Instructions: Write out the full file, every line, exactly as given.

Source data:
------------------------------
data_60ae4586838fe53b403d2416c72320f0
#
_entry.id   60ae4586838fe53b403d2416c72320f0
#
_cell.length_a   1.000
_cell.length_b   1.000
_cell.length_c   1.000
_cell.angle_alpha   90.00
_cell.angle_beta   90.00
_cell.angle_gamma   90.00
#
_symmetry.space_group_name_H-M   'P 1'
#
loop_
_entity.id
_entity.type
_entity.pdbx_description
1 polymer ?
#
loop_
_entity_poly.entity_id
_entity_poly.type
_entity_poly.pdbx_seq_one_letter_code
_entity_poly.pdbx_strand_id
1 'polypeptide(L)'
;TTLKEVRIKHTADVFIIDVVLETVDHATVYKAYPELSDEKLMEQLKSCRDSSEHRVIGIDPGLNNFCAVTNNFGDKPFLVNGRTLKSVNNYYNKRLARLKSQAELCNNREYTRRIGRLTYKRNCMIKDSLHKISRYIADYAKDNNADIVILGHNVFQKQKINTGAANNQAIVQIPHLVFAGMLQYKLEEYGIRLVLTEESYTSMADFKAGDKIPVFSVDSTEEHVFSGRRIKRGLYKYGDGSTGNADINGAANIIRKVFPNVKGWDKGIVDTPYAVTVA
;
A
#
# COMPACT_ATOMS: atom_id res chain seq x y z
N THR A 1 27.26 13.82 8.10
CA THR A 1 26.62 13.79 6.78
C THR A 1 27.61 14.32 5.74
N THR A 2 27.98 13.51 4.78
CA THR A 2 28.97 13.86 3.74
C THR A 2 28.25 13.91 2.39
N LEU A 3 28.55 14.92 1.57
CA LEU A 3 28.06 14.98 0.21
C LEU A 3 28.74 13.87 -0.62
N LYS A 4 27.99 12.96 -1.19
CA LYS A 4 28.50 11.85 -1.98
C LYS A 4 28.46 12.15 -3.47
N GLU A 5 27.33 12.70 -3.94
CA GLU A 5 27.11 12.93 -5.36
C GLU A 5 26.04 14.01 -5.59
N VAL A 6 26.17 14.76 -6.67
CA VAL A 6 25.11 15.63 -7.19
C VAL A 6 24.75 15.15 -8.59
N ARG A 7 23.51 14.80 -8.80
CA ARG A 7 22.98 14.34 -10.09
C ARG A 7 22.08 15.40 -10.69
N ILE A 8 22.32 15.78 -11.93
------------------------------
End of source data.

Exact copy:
data_60ae4586838fe53b403d2416c72320f0
#
_entry.id   60ae4586838fe53b403d2416c72320f0
#
_cell.length_a   1.000
_cell.length_b   1.000
_cell.length_c   1.000
_cell.angle_alpha   90.00
_cell.angle_beta   90.00
_cell.angle_gamma   90.00
#
_symmetry.space_group_name_H-M   'P 1'
#
loop_
_entity.id
_entity.type
_entity.pdbx_description
1 polymer ?
#
loop_
_entity_poly.entity_id
_entity_poly.type
_entity_poly.pdbx_seq_one_letter_code
_entity_poly.pdbx_strand_id
1 'polypeptide(L)'
;TTLKEVRIKHTADVFIIDVVLETVDHATVYKAYPELSDEKLMEQLKSCRDSSEHRVIGIDPGLNNFCAVTNNFGDKPFLVNGRTLKSVNNYYNKRLARLKSQAELCNNREYTRRIGRLTYKRNCMIKDSLHKISRYIADYAKDNNADIVILGHNVFQKQKINTGAANNQAIVQIPHLVFAGMLQYKLEEYGIRLVLTEESYTSMADFKAGDKIPVFSVDSTEEHVFSGRRIKRGLYKYGDGSTGNADINGAANIIRKVFPNVKGWDKGIVDTPYAVTVA
;
A
#
# COMPACT_ATOMS: atom_id res chain seq x y z
N THR A 1 27.26 13.82 8.10
CA THR A 1 26.62 13.79 6.78
C THR A 1 27.61 14.32 5.74
N THR A 2 27.98 13.51 4.78
CA THR A 2 28.97 13.86 3.74
C THR A 2 28.25 13.91 2.39
N LEU A 3 28.55 14.92 1.57
CA LEU A 3 28.06 14.98 0.21
C LEU A 3 28.74 13.87 -0.62
N LYS A 4 27.99 12.96 -1.19
CA LYS A 4 28.50 11.85 -1.98
C LYS A 4 28.46 12.15 -3.47
N GLU A 5 27.33 12.70 -3.94
CA GLU A 5 27.11 12.93 -5.36
C GLU A 5 26.04 14.01 -5.59
N VAL A 6 26.17 14.76 -6.67
CA VAL A 6 25.11 15.63 -7.19
C VAL A 6 24.75 15.15 -8.59
N ARG A 7 23.51 14.80 -8.80
CA ARG A 7 22.98 14.34 -10.09
C ARG A 7 22.08 15.40 -10.69
N ILE A 8 22.32 15.78 -11.93